NORTH BRANFORD — Amid concerns that residents did not receive adequate notice about how to access Thursday night’s meeting, the Planning & Zoning Commission tabled Tilcon’s request to rezone land near its North Branford quarry from residential to industrial.

But the commission, which held its meeting via Facebook Live, still took public comments.

And residents had a lot of them.

Many worried whether the change would allow blasting down the line, claiming that current blasting can feel like an “earthquake.” Others asked whether it would impact property values.

Chris Costello, a representative from Tilcon, told the commission that the company only intends to use the rezoned parcels for stockpiling.

Costello did not respond to a request for comment Tuesday.

Jim Pretti, who works for the engineering firm hired by Tilcon, also spoke of the company’s plans for the property.

If Tilcon decides it wants to quarry the rezoned area, he said, it would need to change its long-term mining plan and win further approval from the town.

“There is no plan to mine those properties,” Pretti said.

But not all residents were reassured.

Some, like Ashley Joiner, asked that the town issue Tilcon a special use permit for stockpiling rather than approve a zone change, so as to prevent potential quarry expansion down the line.

Joiner shared her thoughts in the comments section of the Facebook video.

Town Planner Carey Duques read additional input to the commission, which residents had submitted prior to the meeting.

One resident, who identified herself as a nearby property owner, was unhappy that the proposal was being aired the coronavirus pandemic.

Duques read the comment, submitted by Meg Grunstein.

“We are frustrated that this change is being proposed during a pandemic when it is significantly harder for us to get answers to these questions as we barely have enough time to cook dinner, let alone research zoning regulations,” she said.

Grunstein requested that the town table the proposal for six months. Others expressed support for that request via the Facebook comments.

The parcels Tilcon is seeking to rezone sit on the northernmost section of its property, east of Miller Road, according to a map filed with the town that shows the proposed zoning change.

In addition to a small slice of its largest parcel, around 14.5 acres spread across two parcels comprise the area, Pretti said during the meeting.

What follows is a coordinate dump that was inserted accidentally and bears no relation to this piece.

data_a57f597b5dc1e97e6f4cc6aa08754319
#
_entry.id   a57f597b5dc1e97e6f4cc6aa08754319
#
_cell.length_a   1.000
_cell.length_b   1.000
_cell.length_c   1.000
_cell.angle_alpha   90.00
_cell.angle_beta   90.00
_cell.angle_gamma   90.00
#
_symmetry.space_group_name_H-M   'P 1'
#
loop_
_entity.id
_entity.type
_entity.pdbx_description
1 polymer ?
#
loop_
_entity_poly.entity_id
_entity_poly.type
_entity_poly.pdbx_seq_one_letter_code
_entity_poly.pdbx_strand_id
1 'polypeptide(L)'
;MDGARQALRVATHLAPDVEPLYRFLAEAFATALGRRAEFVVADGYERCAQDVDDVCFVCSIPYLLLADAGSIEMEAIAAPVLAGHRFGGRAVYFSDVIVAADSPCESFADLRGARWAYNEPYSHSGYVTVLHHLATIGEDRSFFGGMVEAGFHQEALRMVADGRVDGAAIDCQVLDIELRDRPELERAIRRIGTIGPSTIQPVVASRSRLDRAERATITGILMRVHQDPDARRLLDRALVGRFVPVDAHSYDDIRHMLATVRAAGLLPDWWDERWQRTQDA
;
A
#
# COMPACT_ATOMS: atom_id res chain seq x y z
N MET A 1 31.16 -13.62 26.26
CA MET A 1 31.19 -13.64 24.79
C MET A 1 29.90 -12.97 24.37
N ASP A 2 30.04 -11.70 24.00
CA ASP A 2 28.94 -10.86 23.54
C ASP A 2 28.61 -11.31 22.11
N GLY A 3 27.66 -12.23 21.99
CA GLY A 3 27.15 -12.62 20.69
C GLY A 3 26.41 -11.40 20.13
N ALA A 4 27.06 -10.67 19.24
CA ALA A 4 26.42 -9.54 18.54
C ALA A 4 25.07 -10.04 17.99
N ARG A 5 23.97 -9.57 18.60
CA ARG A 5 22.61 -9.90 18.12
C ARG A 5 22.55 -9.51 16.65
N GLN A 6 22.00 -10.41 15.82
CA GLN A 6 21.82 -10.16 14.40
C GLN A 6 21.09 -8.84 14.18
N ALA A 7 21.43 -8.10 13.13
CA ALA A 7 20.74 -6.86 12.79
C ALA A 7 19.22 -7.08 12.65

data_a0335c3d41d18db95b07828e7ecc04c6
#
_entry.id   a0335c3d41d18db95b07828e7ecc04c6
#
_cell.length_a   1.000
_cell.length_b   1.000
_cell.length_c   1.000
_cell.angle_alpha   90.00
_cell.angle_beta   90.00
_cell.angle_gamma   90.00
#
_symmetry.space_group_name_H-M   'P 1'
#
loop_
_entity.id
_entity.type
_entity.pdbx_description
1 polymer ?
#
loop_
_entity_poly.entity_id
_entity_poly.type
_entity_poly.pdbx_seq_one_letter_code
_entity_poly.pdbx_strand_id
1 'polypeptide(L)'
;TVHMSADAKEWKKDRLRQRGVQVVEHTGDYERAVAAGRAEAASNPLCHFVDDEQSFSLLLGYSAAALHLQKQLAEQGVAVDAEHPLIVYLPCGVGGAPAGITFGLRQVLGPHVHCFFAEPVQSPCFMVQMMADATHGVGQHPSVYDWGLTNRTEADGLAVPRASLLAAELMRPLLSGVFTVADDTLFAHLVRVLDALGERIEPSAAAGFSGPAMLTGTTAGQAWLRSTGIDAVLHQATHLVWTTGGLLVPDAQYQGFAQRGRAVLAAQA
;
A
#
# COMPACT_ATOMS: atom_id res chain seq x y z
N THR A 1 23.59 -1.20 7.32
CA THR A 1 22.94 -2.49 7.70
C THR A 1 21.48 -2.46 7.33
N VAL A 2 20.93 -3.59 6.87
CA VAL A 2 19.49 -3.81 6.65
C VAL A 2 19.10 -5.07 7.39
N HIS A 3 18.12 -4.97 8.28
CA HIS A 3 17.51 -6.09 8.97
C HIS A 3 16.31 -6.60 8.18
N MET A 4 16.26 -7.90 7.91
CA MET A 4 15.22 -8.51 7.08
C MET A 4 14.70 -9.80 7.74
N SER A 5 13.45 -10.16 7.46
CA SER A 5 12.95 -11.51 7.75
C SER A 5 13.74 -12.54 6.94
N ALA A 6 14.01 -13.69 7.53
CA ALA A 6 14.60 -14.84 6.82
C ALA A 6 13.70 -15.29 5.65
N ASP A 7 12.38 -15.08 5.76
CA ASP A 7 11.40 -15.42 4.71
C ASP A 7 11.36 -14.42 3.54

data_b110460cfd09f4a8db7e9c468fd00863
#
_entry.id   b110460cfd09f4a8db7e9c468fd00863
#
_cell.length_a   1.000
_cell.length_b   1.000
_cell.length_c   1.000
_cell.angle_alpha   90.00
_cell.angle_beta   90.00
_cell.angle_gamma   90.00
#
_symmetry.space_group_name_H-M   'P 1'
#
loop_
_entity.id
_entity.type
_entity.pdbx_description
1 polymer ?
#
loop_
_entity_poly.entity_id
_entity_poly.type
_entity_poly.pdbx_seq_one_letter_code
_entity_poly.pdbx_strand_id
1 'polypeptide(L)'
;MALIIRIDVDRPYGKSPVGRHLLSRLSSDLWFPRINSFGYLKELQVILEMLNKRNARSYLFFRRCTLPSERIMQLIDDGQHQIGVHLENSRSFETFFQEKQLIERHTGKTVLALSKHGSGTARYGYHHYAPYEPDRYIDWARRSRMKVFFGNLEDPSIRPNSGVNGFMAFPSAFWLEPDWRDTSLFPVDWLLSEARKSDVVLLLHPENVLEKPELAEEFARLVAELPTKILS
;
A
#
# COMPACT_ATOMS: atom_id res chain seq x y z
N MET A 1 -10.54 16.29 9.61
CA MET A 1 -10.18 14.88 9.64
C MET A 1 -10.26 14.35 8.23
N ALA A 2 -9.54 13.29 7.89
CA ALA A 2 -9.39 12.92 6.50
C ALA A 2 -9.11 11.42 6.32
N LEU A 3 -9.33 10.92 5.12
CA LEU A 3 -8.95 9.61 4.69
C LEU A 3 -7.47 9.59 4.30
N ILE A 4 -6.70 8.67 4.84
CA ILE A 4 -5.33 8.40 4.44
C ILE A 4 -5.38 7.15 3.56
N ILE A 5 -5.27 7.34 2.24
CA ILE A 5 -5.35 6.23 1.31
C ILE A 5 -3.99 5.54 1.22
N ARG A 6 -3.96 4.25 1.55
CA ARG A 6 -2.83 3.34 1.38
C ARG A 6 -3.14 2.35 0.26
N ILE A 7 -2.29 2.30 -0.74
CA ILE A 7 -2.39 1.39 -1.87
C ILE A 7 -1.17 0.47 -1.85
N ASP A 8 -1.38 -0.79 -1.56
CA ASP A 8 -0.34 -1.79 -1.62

(Duques emailed a copy of the map, along with Tilcon’s application form, to the Register.)

The application arrives amid residents’ concerns about how Tilcon’s quarrying operations and other local developments affect the surrounding areas.

About a mile southeast of the quarry sits Cedar Pond, which has shown signs of flooding. Tilcon pumps water out of its quarry and toward the lake, one of multiple factors contributing to the issue of rising water .

In addition to the quarry water, stormwater from the developed area along Route 80 flows into the lake, which is not properly draining.

One resident, who identified herself as Penny Riggione, asked whether the town would face more water flow issues if Tilcon decides to mine the rezoned parcel. Duques read the question to the commission.

Harry Dulak, who chairs the commission, reiterated that the zone change would not allow for more blasting.

“This is going to be used for storage, for the time being,” he said, confirming his statement with the town planner.

“They’ll be no blasting or any additional water issues,” Costello, the Tilcon representative, said.

But residents will have to wait to receive more in-depth answers, as the commission decided to have spokespeople for Tilcon address their questions at its next meeting, scheduled for June 4.

Duques recommended that the town continue the matter because of a scheduling error.

The commission’s original agenda — along with letters mailed to nearby property owners — indicated the meeting was to be aired on Totoket TV’s Facebook page.

But because of a simultaneous Board of Education meeting, North Branford switched to using the town Facebook page, said Duques, who informed the Register of the change Thursday afternoon.

“That was definitely our error on the town side because of using Facebook Live as our forum, so I would recommend that we continue this just to provide people with an ample opportunity to participate,” she said at the meeting.

Duques also suggested that the town send residents a Zoom invitation for the next meeting, rather than restricting comments to Facebook.